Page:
Today was frustrating. I was excited because I got new shoes and was ready to break them in without a lot of running. I got new sports bras. It snowed today so I went to the "gym" at my apartment complex and did my walking (with only a bit of running; I'm going to repeat week one...) and my shins felt like they were going to blow up. It's painful to have shin splits, and I felt annoyed. For once, I had looked forward to hitting the treadmill all day...and now it wasn't working out how I hoped it would. It hurt.

Icing is becoming part of my evening routine.

But I'm not going to quit. Yes, it's true that I don't particularly find joy in my shins feeling like they might burst, but if I get a bad attitude about this, I'd be defeating myself before I ever really got started. Marathons (and pretty much all other endurance sports) are almost as much mental as they are physical. I need to stay positive about my running, even if I have a bad day.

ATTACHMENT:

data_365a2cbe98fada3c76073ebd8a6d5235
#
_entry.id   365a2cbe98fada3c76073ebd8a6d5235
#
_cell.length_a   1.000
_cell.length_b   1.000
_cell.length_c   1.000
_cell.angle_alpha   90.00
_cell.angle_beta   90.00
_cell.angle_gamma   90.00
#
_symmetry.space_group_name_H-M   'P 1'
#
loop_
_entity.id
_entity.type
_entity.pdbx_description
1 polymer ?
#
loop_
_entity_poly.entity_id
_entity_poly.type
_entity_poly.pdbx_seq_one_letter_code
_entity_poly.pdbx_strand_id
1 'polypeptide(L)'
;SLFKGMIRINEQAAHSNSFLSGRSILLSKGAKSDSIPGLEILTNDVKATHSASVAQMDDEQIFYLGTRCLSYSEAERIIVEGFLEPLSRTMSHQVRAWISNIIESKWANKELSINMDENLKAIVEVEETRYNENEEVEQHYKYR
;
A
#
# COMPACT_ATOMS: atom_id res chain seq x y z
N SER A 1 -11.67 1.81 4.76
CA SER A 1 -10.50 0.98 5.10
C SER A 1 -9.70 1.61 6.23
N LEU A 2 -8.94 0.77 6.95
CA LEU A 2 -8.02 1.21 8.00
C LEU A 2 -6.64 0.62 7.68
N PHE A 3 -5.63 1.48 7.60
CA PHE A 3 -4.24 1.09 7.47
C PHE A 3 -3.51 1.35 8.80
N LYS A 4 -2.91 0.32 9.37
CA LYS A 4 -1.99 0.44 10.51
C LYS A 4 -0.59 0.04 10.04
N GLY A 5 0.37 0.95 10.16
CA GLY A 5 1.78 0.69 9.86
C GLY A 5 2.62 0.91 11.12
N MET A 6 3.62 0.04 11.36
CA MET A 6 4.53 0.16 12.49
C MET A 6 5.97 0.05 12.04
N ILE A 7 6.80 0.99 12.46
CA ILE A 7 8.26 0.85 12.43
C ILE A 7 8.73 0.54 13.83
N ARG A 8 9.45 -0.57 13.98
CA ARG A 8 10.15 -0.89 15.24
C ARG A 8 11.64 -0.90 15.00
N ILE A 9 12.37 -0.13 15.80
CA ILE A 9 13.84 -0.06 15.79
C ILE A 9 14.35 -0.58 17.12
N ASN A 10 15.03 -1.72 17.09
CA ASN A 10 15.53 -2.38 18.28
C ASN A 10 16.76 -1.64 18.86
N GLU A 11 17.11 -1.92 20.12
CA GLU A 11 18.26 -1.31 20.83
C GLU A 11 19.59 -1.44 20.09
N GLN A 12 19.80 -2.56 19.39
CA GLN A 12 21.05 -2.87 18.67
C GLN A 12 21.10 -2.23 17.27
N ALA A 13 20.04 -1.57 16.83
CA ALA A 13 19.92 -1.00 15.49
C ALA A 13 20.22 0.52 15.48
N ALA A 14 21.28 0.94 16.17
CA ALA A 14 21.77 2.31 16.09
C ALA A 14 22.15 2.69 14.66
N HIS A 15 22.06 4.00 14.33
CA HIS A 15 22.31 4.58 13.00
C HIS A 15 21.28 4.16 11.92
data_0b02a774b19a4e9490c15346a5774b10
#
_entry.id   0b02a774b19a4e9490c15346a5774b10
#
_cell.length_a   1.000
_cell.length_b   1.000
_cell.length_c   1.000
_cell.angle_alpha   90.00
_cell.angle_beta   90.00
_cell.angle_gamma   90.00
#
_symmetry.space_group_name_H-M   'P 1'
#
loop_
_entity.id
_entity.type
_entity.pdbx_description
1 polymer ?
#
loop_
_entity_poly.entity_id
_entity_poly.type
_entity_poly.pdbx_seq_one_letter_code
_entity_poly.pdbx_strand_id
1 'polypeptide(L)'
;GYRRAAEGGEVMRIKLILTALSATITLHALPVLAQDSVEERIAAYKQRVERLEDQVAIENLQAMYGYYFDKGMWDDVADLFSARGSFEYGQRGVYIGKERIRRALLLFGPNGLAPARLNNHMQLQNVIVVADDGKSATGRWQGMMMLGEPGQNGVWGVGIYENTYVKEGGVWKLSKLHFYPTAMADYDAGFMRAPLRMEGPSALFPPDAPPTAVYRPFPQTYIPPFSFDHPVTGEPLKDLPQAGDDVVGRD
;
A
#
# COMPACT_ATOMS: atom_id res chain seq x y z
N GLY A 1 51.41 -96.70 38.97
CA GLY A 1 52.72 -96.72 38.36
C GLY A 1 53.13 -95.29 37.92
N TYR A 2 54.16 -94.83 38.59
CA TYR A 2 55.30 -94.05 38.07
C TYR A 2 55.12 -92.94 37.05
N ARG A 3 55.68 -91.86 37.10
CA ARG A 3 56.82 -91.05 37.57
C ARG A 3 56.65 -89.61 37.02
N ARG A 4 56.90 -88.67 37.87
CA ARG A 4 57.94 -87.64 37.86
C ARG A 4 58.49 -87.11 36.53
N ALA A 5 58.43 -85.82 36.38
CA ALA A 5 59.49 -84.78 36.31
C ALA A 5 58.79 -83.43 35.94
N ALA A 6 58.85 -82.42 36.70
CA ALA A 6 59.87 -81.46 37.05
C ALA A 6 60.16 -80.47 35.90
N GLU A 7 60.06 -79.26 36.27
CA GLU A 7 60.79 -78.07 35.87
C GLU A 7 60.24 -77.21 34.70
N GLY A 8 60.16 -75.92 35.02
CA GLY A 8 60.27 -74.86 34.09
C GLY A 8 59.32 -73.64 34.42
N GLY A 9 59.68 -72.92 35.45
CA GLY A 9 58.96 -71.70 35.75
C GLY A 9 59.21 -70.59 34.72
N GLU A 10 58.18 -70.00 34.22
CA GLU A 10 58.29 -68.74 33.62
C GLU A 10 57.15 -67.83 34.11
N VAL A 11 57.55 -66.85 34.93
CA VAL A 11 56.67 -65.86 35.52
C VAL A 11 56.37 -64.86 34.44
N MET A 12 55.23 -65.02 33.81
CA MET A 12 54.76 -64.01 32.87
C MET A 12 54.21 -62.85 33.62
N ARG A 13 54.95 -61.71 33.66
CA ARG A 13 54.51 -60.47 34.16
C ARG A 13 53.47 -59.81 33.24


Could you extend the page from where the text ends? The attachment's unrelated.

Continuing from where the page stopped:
That being said, I let myself get excited today when I was looking at races to add to my schedule. Here's what I have so far:

May 7: Take 5 in the Garden (5 miler)
May 21: Save the Manatee 5k run (in Michigan!)
June 12: Garden of the Gods 10 Mile Run
Sept. 5: American Discovery Trail Marathon (the big one!)

I've never made a schedule like this before. I'm really excited to have races on my schedule, and it's probably safe to say that after two full years of working at USAT, I've been bitten by some kind of insane, endurance-sport bug.

The most important thing to remember is that attitude will define this journey. If I can stay positive, I can accomplish anything. And believe me, this can apply to any aspect of your life, not just running.